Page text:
Macro PhotographyI

No matter how long you have been taking pictures, and what you are shooting, getting really close to your subject will always be fascinating. Wherever you look, TV, Internet or magazines, we are confronted with an ever-increasing number of closeup images and videos. No wonder that at some point every photographer will want to have a go at macro photography. Suitable subjects can be found anywhere, at any time, in any kind of weather.

Apart from practice and patience, there are a couple of facts you need to know before you delve into this new field. In this article I want to describe the hardware you’ll need and also give you a few tips on what to look out for to quickly get good results.


How Close Can You Get?


Have a look at the lenses you have. Every lens has a certain minimum focusing distance. That’s how close you can get to your object. This, together with the focal length of the lens, will determine how large the object can be projected onto the camera sensor.

The following Table lists a few lenses with their minimum focusing distance (MFD) and the achievable magnification.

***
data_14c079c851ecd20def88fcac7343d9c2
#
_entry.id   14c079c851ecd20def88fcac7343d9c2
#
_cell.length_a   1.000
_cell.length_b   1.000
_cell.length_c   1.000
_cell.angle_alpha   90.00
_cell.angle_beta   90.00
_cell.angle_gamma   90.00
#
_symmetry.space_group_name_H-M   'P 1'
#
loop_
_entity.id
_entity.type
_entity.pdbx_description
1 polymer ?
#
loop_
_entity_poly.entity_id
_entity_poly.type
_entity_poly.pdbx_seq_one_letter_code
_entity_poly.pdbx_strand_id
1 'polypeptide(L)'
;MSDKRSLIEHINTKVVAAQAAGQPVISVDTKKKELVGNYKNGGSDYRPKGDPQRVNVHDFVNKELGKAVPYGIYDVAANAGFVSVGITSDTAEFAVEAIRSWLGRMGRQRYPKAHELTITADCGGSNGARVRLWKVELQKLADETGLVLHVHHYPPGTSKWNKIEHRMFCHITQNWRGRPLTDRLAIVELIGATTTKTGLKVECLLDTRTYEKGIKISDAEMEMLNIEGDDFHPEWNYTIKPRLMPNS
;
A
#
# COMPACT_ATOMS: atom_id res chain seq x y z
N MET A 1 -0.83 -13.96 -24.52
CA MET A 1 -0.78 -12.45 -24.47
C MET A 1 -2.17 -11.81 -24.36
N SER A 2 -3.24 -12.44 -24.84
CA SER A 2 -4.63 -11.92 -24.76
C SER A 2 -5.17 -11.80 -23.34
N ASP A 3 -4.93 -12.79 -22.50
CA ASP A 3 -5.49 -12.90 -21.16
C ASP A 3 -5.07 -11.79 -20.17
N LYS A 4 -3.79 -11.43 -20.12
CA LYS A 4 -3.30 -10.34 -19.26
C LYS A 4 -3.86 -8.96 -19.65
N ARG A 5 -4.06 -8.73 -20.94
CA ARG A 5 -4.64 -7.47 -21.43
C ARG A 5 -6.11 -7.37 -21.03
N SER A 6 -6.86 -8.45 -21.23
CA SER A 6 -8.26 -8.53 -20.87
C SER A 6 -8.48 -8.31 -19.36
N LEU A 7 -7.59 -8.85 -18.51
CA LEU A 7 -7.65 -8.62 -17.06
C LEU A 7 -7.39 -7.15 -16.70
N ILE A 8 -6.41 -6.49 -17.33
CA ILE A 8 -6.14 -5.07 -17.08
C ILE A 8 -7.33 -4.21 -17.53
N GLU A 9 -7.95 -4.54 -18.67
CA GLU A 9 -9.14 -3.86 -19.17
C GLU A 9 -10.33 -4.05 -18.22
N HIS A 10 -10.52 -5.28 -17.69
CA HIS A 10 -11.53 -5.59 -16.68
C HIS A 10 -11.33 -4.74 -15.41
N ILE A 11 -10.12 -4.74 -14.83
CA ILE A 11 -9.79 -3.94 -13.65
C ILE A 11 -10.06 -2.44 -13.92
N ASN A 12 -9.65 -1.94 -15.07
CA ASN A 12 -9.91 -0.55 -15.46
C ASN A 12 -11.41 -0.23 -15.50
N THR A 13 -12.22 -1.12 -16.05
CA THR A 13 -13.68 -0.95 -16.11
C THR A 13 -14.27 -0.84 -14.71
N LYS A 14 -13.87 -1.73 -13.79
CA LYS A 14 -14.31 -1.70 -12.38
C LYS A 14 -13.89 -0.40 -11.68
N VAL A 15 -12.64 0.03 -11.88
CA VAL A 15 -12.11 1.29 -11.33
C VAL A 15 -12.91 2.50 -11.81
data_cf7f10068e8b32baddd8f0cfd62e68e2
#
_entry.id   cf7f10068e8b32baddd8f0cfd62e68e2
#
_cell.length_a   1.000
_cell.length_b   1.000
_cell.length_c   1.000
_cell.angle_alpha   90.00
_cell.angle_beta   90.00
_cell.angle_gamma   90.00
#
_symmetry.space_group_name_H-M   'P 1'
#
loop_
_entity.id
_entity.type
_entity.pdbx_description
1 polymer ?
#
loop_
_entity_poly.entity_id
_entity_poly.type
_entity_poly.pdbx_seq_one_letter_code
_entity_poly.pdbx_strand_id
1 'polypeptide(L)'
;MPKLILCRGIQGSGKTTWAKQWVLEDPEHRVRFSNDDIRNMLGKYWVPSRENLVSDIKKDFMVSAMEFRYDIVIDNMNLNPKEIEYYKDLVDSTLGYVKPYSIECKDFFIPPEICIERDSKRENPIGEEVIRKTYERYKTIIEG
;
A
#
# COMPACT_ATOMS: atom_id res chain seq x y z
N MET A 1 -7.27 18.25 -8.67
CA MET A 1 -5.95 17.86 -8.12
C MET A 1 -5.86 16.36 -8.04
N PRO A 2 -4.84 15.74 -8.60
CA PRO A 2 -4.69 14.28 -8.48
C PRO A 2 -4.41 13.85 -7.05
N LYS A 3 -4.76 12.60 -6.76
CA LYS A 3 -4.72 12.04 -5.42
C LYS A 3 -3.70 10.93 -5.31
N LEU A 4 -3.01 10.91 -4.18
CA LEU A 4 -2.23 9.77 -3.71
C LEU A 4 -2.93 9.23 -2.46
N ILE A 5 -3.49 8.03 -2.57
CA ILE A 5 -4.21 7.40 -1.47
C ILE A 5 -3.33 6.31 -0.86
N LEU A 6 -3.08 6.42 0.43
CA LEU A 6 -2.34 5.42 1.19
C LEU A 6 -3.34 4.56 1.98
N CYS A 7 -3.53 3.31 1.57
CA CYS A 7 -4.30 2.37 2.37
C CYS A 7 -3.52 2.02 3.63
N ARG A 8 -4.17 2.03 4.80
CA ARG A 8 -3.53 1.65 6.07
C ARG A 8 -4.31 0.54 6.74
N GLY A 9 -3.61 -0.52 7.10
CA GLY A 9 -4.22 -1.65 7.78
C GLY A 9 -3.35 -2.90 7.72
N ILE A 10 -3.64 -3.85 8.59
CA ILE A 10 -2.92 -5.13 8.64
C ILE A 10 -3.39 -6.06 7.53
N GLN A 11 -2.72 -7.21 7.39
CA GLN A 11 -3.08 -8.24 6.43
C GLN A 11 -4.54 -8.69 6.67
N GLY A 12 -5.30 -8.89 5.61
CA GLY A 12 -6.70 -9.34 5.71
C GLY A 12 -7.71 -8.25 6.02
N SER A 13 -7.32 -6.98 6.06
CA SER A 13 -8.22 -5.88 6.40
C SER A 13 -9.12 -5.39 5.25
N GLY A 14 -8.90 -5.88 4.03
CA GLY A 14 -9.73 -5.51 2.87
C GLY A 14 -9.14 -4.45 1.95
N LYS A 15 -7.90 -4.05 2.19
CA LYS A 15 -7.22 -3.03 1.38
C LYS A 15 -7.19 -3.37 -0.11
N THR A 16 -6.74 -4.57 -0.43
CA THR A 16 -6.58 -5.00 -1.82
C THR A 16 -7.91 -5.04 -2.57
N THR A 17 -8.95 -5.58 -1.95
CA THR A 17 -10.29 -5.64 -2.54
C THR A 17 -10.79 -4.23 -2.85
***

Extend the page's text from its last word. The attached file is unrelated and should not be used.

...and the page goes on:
Table 1 Macro Ability of Some Lenses (Full Frame Sensor)



MFD (cm)


Canon RF 24-105mm F4 L IS USM



Nikon 24-120mm f/4G AF-S VR



Sony FE 24-105mm f/4 G OSS



Canon RF 50mm F1.8 STM



Canon EF 50mm f/1.4 USM



Canon RF 85mm F2 Macro IS STM



Canon EF 100mm f/2.8 IS USM Macro



Canon RF 100mm F2.8 L Macro IS USM



Canon MP-E 65mm Macro




Zoom lenses will give you the highest magnification at the tele end. A magnification of 0.25x means that your subject will be “quater life size” on the sensor. For example, a 14 cm sized object will fill a full-frame (36 mm) sensor. Proper macro lenses in general let you go all the way to 1x magnification (or 1:1), which means that a 3.5 cm wide object pretty much fills the entire picture frame.

Strictly speaking, macro photography starts at 1:1 magnification, but you will get impressive results with lenses that take you down to a ratio of 1:2 ratio (0.50x, or half life size).


The Shrinking Depth of Field


In the last issue of D-Photo (#102) we looked at the depth of field (DoF). You might remember that, strictly speaking, there is only one plane at a certain distance from your lens which is absolutely sharp in your photo. In practical terms you get some leeway of sharpness in front and behind the exact point of focus. For objects a couple of meters away, you will get a wider range of sharpness behind the focal point, compared to in front of your object.